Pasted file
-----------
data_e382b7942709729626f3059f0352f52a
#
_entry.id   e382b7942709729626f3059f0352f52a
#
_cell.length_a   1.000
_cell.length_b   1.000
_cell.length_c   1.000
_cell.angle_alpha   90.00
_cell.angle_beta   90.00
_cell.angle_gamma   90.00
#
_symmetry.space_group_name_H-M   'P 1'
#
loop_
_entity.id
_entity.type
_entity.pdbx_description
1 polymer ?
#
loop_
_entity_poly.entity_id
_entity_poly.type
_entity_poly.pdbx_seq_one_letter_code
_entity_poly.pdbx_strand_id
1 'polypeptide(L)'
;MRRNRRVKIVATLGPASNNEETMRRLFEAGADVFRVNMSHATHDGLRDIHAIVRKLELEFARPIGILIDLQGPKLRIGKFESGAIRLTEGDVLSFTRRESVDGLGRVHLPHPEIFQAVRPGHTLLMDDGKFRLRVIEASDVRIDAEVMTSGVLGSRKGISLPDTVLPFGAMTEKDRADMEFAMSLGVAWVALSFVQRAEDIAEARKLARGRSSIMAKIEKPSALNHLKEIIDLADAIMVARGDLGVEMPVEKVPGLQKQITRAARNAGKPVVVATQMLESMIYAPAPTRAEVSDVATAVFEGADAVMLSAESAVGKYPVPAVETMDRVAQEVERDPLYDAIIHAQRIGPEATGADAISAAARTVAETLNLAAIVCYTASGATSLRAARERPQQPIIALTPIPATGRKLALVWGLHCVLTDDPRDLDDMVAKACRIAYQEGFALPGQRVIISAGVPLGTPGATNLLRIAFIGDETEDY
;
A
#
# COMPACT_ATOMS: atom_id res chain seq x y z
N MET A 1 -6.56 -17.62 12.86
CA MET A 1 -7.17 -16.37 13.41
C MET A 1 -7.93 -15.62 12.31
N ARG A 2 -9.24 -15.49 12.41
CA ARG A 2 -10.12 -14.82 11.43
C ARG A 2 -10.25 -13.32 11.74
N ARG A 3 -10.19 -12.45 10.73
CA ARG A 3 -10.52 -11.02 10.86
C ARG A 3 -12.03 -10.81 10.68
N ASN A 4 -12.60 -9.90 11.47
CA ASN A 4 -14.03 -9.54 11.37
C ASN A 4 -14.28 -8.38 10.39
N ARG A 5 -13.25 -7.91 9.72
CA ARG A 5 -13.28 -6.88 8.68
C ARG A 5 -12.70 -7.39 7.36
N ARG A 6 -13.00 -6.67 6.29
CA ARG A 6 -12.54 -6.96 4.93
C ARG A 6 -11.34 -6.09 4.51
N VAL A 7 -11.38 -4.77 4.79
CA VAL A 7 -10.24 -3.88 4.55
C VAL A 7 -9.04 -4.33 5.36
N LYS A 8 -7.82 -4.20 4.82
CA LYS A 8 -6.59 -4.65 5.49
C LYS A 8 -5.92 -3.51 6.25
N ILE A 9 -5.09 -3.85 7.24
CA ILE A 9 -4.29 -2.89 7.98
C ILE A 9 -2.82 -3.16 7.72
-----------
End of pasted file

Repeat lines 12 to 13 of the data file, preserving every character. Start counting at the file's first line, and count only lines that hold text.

_symmetry.space_group_name_H-M   'P 1'
#